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Jabhat al-Nusra and IS: same hadith, same message

Friday, May 22nd, 2015

[ by Charles Cameron — just a curiosity ]
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SPEC DQ same hadith JN IS

The hadith quoted in the upper panel is from p. 11 of the new issue of Dabiq, the magazine of the Islamic State.

Aymenn Jawad Al-Tamimi captions the hadith in the lower panel:

“When a son of Adam dies, his deeds are cut off except for three things: ongoing charity, knowledge from which one can obtain benefit, or the supplication of a righteous son for him.” [hadith on the authority of Abu Huraira]

His post attributes it, along with many other examples, to Jabhat al-Nusra.

**

Sources:

  • Islamic State, Dabiq issue 9, p 11
  • Aymenn Jawad Al-Tamimi, Archive of Jabhat al-Nusra Billboards and Murals
  • Insight into Iraq in Seierstad’s bio of Anders Breivik

    Monday, April 27th, 2015

    [ by Charles Cameron — another example of what I call “landmines in the garden” ]
    .

    I wouldn’t have picked a bio of Anders Breivik as a likely source for insights into Iraq, but Åsne Seierstad‘s bio, One of Us, provides one all the same… first quoting the Qur’anic sura Al-Anfal (upper panel, below) in her epigraph to a chapter —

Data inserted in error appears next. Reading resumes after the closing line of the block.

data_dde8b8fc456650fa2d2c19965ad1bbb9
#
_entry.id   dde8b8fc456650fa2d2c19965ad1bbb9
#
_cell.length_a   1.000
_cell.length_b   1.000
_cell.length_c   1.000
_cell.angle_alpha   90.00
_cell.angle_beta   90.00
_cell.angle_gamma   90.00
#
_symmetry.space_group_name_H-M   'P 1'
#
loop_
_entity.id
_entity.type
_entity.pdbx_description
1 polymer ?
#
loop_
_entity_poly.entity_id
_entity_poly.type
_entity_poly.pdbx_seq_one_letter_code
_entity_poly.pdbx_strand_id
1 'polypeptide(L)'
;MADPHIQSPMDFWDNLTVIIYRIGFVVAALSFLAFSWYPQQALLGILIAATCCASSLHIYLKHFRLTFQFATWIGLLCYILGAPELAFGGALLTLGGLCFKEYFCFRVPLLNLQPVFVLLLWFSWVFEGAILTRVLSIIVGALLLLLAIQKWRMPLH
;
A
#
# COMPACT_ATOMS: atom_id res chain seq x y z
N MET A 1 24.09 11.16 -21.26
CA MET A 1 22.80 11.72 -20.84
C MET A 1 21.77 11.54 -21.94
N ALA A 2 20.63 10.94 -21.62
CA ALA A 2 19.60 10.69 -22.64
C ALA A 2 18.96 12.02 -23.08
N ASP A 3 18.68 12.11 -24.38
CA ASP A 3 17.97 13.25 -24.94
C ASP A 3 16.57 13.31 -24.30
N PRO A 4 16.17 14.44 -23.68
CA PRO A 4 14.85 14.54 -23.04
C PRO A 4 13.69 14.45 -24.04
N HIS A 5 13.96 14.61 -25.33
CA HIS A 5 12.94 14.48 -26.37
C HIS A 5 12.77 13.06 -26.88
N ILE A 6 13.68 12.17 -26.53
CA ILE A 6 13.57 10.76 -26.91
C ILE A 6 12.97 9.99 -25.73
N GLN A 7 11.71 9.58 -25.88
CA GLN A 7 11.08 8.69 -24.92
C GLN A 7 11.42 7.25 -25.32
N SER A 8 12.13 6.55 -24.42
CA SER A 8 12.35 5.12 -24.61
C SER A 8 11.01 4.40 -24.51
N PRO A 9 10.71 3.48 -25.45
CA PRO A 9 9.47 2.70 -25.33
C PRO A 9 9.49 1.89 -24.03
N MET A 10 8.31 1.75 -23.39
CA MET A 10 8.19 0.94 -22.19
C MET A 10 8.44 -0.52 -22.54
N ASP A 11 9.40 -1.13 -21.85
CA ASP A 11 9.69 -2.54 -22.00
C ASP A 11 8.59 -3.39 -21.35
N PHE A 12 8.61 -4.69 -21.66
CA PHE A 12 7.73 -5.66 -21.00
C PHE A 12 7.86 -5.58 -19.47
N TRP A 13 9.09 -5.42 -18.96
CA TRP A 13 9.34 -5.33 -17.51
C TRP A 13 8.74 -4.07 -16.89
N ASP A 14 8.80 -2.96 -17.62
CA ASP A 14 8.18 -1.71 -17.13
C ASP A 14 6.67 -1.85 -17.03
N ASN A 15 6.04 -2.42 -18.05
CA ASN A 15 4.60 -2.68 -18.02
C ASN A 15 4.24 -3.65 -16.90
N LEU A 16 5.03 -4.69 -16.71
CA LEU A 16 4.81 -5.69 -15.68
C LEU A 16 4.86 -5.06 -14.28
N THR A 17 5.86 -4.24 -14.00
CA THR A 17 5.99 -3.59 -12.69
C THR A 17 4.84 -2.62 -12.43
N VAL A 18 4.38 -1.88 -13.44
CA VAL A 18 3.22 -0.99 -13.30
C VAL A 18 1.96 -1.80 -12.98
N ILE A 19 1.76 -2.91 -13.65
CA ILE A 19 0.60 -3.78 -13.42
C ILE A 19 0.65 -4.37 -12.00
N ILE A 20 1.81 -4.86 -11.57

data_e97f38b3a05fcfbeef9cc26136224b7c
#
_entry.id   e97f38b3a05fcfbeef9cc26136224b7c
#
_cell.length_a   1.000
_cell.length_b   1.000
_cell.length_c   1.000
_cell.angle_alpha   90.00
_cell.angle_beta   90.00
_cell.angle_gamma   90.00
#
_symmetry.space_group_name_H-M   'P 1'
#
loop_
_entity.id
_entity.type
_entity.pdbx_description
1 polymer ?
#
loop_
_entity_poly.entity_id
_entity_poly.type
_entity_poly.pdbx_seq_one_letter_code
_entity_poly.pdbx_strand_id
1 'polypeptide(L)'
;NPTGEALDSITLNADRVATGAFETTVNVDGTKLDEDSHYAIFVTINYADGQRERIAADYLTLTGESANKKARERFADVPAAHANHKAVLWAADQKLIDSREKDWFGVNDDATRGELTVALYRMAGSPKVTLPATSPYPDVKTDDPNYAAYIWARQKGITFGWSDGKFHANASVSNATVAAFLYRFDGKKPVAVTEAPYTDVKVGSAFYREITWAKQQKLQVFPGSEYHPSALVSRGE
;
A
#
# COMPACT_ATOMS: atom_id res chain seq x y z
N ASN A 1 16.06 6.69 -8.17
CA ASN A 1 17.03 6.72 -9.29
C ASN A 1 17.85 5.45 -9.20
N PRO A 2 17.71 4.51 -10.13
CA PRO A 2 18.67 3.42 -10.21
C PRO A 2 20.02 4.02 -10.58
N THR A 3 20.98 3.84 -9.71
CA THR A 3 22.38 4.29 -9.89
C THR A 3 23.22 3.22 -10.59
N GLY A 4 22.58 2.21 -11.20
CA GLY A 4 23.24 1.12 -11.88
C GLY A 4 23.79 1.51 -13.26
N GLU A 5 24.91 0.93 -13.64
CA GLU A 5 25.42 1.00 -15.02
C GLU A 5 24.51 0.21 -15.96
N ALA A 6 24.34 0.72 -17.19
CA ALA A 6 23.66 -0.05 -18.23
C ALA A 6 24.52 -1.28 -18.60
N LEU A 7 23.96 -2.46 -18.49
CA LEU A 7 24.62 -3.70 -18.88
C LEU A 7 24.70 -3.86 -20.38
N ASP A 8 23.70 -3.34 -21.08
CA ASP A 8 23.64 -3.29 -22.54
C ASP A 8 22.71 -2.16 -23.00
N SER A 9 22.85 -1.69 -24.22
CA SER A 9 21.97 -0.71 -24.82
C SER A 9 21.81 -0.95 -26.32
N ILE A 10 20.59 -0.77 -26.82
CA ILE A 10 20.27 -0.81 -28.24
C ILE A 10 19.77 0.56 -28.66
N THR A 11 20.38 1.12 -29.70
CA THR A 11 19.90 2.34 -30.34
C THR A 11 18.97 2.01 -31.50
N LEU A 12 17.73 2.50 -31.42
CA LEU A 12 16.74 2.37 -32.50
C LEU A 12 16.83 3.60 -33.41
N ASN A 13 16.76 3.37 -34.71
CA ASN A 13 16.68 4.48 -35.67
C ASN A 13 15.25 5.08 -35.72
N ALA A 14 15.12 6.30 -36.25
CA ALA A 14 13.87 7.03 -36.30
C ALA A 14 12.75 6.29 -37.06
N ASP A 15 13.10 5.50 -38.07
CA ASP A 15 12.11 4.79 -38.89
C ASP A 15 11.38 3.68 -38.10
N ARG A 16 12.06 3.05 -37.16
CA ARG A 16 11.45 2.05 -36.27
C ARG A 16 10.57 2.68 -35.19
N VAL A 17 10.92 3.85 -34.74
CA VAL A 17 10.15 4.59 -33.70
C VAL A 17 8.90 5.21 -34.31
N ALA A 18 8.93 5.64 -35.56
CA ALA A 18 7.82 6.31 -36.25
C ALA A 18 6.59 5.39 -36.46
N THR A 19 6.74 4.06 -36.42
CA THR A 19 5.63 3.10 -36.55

SPEC DQ Al-Anfal

    — then commenting on that quotation (lower panel, above) a page later.

    **

    What interests me here is Seierstad’s last sentence as quoted in the lower panel:

    By naming the campaign of extermination after a sura of the Qur’an, the Iraqi government sought to legitimate its executions as a war against believers.

    We have seen jihadists quote scripture often enough to suggest they have divine sanction for their acts of violence. Here it was Saddam Hussein in 1988 whose interpretation of the Qur’an provided that sanction. And I emphasize the word “interpretation” since Sura 8, Al-Anfal (The Spoils of War), was received shortly after the Battle of Badr, which it is understood to describe in detail, and its applicability by analogy to completely different circumstances such as Saddam’s campaign against the Kurds (and also, as Wikipedia notes, Assyrians, Shabaks, Iraqi Turkmens, Yazidis, Jews, and Mandeans) is indeed interpretive and subjective rather than “authoritative”.

    Saddam Hussein’s “authority” in Quranic exegesis would be questionable at best — so long as one was not overheard questioning it in Iraq at the time.

    Specifically, the very next verse of Al-Anfal clarifies the context. It does not say “When you find the unbelievers living in their villages and towns” — it says: